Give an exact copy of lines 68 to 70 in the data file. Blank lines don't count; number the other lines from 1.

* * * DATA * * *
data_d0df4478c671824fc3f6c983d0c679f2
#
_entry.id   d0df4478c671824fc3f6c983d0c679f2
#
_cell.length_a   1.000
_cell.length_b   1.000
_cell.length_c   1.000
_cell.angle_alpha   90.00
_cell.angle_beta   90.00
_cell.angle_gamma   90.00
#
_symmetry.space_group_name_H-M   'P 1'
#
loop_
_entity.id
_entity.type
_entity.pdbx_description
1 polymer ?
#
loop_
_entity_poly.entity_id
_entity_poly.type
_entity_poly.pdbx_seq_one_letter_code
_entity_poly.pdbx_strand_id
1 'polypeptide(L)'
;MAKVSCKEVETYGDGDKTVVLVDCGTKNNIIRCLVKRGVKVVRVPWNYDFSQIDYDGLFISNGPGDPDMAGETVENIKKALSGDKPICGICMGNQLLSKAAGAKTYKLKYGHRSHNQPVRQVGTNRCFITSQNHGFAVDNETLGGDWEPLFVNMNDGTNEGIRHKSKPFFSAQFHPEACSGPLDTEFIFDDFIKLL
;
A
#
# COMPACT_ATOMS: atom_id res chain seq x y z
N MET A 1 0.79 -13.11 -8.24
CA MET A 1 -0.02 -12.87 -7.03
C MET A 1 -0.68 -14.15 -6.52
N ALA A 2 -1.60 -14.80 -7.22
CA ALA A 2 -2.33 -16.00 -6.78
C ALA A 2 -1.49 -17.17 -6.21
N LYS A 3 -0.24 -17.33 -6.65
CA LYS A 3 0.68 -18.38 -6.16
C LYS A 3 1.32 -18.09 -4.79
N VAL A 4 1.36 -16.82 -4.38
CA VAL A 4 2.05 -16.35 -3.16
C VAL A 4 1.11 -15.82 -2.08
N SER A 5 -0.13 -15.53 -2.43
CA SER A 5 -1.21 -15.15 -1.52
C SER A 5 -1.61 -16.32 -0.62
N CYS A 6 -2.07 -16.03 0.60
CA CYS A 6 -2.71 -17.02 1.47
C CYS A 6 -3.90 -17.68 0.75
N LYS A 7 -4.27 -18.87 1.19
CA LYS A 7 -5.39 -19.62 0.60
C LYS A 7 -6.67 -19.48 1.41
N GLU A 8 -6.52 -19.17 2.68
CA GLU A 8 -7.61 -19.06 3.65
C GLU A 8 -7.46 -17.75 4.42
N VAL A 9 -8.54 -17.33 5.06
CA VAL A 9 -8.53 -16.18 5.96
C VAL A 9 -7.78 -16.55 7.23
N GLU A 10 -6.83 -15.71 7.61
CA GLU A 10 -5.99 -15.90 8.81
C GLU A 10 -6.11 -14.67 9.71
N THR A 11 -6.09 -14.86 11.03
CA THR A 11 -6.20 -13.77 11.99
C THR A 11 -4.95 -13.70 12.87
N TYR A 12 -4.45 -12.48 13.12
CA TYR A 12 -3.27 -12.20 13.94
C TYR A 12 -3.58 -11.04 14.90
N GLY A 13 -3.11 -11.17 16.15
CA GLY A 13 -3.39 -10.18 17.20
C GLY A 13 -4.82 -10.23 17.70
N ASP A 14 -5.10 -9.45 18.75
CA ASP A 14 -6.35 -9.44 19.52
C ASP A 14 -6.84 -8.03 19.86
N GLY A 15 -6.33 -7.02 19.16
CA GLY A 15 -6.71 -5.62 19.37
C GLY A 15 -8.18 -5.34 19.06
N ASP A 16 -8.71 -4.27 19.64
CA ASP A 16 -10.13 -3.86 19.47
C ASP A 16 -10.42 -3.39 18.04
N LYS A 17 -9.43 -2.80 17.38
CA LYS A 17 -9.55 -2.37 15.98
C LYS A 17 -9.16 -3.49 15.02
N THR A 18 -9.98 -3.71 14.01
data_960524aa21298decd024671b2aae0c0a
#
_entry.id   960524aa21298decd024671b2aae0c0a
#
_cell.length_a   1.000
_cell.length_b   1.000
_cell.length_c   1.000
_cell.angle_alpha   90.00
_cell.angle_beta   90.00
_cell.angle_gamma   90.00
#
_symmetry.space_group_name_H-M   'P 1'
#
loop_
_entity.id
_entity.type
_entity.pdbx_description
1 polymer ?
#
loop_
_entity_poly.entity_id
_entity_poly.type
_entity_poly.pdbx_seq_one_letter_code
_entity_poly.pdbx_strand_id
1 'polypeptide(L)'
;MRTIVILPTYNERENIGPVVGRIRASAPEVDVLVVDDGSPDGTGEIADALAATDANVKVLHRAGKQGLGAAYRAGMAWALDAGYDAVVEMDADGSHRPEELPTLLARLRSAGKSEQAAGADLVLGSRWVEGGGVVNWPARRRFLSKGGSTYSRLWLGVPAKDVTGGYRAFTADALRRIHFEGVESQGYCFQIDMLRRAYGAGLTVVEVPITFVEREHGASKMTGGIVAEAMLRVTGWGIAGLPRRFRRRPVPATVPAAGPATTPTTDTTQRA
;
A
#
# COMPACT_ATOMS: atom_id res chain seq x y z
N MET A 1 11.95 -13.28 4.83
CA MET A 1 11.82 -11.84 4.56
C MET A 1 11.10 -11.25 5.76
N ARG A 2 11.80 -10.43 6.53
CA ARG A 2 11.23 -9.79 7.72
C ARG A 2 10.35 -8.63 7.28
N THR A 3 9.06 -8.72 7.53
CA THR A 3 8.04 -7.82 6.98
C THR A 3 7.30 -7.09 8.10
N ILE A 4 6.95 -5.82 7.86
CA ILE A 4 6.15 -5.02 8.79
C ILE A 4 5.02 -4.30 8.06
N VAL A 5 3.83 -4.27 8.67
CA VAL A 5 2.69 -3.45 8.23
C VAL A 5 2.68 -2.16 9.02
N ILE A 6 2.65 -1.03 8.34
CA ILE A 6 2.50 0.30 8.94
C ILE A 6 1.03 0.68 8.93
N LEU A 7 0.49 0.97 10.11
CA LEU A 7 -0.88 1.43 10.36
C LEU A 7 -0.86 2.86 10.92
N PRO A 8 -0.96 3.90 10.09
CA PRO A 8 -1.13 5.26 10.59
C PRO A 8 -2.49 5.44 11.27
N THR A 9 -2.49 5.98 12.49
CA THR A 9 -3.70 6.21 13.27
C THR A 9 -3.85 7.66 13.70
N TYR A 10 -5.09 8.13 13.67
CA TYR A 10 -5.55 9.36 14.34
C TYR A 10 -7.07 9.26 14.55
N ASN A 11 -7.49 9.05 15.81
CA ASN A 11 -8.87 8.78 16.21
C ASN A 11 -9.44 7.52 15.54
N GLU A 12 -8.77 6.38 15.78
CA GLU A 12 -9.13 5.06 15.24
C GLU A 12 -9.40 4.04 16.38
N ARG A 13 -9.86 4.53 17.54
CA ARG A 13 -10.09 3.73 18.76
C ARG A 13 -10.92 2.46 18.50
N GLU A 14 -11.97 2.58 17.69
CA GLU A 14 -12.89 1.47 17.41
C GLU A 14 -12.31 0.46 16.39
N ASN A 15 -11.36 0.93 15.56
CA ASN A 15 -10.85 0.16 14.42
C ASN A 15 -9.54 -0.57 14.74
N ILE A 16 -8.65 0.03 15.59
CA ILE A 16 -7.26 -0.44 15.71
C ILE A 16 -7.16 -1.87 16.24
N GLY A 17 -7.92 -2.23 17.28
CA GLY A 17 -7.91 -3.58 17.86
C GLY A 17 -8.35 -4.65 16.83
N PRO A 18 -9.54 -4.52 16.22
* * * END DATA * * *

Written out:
CA GLY A 13 -3.39 -10.18 17.20
C GLY A 13 -4.82 -10.23 17.70
N ASP A 14 -5.10 -9.45 18.75